Even as tensions grew and distrust deepened with time, the two sides continued to tout their alliance as an inspiring example for the rest of Africa.
Then came last week’s failed military coup.
Bitter recriminations followed the attempted takeover on September 21. The facade of unity and common purpose marketed by both sides has perhaps been irreparably damaged, throwing the future of Sudan’s transition into deep uncertainty, Rasha Awad and other analysts said.
Political leaders and army generals have always been at loggerheads, taking their differences public for the first time since signing a power-sharing deal two years ago.
They have blamed each other for the country’s many woes while claiming the higher moral and patriotic ground. This acrimony has intensified speculations on a possible coup by army officers taking advantage of the popular discontent fuelled by an acute economic crisis.
Ms Awad, who is also the editor-in-chief at online newspaper Al Taghyier, believes the military is likely to again try to seize power.
“Last week’s attempted coup was not the real coup,” she said. “The real coup is the one being plotted by the military component of the transitional administration led by Gen Abdel-Fattah Al Burhan and his regional backers.”
The politicians have also threatened to bring the “masses” out on the streets to “protect the revolution” if the military does not show its commitment to the transition to democracy and respect for the politicians and activists who masterminded months of street protests against Al Bashir’s rule.
However, the power of politicians to mobilise has significantly diminished, with most Sudanese now preoccupied with their daily struggle to make ends meet.
Divisions between the pro-democracy politicians and activists have also devalued their standing among the masses.
Of the 65 years of independent Sudan, the generals have been at the helm for more than 50. The democratically elected governments have often failed at resolving challenges, such as ending civil wars or overhauling the economy.
But amid a dramatic change in Sudan's socio-political landscape, a military coup may no longer secure power for the plotters, analysts and activists contend.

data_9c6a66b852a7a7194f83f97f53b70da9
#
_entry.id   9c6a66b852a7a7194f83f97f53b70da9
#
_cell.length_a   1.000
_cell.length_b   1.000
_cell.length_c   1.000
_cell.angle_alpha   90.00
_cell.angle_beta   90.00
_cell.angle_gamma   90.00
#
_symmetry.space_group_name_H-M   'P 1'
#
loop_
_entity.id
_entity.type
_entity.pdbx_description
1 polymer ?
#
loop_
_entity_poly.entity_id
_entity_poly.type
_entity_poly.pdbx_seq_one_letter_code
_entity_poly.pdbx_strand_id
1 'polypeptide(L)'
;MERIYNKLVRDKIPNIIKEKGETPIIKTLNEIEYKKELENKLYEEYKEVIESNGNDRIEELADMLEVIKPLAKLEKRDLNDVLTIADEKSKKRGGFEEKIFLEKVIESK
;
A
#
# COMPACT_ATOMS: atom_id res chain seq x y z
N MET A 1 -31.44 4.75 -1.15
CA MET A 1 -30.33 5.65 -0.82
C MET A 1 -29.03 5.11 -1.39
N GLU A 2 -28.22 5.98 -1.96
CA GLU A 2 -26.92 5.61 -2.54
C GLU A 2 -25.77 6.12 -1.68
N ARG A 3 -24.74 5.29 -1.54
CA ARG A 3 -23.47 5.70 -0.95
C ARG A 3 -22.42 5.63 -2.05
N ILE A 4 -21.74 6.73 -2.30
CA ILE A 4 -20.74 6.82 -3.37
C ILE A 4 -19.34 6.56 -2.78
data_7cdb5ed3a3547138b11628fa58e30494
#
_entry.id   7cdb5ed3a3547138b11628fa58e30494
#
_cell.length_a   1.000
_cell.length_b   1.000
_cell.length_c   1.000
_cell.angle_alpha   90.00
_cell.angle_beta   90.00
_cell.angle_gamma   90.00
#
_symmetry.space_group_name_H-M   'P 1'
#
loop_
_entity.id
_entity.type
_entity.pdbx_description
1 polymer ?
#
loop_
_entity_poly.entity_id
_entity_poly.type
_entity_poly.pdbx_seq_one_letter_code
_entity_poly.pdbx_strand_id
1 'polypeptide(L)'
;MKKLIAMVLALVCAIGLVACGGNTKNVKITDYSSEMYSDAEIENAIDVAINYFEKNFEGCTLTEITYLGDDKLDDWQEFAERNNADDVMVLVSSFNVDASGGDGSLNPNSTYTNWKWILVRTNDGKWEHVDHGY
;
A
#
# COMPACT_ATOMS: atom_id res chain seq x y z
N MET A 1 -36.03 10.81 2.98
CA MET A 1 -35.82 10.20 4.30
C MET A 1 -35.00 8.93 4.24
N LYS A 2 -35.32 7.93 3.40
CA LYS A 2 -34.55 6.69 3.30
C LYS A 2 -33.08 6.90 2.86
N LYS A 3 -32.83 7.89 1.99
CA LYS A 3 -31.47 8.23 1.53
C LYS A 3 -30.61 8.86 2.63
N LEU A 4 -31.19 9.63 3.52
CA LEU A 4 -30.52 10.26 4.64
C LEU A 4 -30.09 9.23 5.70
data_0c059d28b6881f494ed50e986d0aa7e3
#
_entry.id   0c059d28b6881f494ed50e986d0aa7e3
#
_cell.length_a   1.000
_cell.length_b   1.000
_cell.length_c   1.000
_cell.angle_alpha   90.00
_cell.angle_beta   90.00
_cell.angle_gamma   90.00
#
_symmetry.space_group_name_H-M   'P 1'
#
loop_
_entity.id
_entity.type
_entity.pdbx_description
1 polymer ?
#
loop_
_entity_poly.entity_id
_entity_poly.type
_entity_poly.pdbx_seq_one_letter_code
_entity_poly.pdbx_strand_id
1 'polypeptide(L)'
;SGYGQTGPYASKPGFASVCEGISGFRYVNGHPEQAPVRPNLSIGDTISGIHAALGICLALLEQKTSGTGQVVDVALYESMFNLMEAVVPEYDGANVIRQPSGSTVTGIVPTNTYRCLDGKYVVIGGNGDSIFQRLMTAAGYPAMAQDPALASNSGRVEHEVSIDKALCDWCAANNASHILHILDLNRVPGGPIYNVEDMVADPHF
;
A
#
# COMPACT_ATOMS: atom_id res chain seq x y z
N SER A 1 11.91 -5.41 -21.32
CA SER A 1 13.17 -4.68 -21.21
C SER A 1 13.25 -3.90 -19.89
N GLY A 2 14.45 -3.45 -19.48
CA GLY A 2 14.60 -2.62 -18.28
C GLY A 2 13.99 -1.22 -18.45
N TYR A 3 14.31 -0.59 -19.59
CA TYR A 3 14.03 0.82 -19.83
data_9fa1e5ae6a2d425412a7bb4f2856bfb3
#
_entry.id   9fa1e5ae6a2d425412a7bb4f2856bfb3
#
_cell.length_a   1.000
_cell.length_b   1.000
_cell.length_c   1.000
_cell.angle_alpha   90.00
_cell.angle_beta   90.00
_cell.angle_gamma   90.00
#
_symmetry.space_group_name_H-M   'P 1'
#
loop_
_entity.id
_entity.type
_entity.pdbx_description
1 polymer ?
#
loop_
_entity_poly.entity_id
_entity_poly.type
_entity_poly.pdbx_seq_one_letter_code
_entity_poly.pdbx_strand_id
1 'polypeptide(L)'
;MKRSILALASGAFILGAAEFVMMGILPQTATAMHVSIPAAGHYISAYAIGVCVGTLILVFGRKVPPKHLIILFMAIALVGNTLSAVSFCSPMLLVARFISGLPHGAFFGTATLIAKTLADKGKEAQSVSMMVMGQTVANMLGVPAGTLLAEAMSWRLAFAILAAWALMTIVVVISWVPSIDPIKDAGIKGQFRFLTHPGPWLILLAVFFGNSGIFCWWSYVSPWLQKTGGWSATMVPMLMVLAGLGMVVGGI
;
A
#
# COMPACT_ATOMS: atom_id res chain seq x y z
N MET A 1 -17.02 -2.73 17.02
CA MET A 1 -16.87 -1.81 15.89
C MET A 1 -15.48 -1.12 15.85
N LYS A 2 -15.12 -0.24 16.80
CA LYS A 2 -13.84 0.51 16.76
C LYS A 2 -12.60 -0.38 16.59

Sudanese activists have used the power of social media to organise and mobilise. And the freedoms that came with the ousting of Al Bashir, they say, are difficult for any government to roll back.
“The citizens may be discontented, but a coup will not content them either,” Prime Minister Abdalla Hamdok said in response to charges of negligence and power abuse levelled against him and his government ministers by Sudan’s head of state, Gen Al Burhan, and his deputy, Gen Mohamed Hamdan Dagalo.
While the generals may not relish the prospect of handing over power to civilians, they can't attempt a power-grab given the backlash it would trigger, said prominent Sudan expert Hany Raslan at Egypt’s Al Ahram Centre for Political and Strategic Studies.
“The generals don’t want to leave power but they also cannot just keep the power,” Mr Raslan said. “They are more likely to try and change existing arrangements with the civilian politicians.”
His view is echoed by Sudanese activists such as Sulaima Ishaq, a lecturer at Al Ahfad university who took part in the “December Revolution” and is now a prominent civil society figure.
“Everyone realises that a coup will send the country back to being a pariah state and more years of crippling isolation,” she said.
Gen Dagalo said on Saturday night: “Let us be clear: we have pledged before God from day one to shepherd the Sudanese people to democracy. Military regimes have been useless.”
But his comments and similar words by Gen Al Burhan have not been taken at face value by some, who continue to question the intentions of the military.
“There is no substitute now for the revolution to correct its course," Ms Awad said. "The civilians in the administration need to regroup and reconnect with the people. The Sudanese are totally opposed to coups and that’s something that should be built on.”
Her view that the military remains set on seizing power is not without evidence.
Gen Al Burhan, the head of the Sovereign Council, has been acting in an increasingly presidential manner of late, going it alone on major foreign policy decisions and speaking of the military as the land’s ultimate source of power.
He went on record last week reminding the politicians of the vast power the military wields and emphasising that the generals alone were in charge until elections were held.
Under the power-sharing deal signed in August 2019, Gen Al Burhan would be the country’s de facto president for 21 months before a civilian takes over from him for the remaining 18 months of the transitional period leading to elections.
However, a peace deal reached with rebel groups in October 2020 prompted an amendment of the power-sharing deal, adding 14 months to the transitional period.
The military and the pro-democracy movement, known as the Forces of Freedom and Change, differ over the exact date of the handover, but have asked the justice ministry to arbitrate.
“The problems are made worse with every passing day," Mr Raslan said. "The divisions in the ranks of the Forces of Freedom and Change and the splintering of the traditional political parties are not making things any easier. The transition simply cannot continue like this.”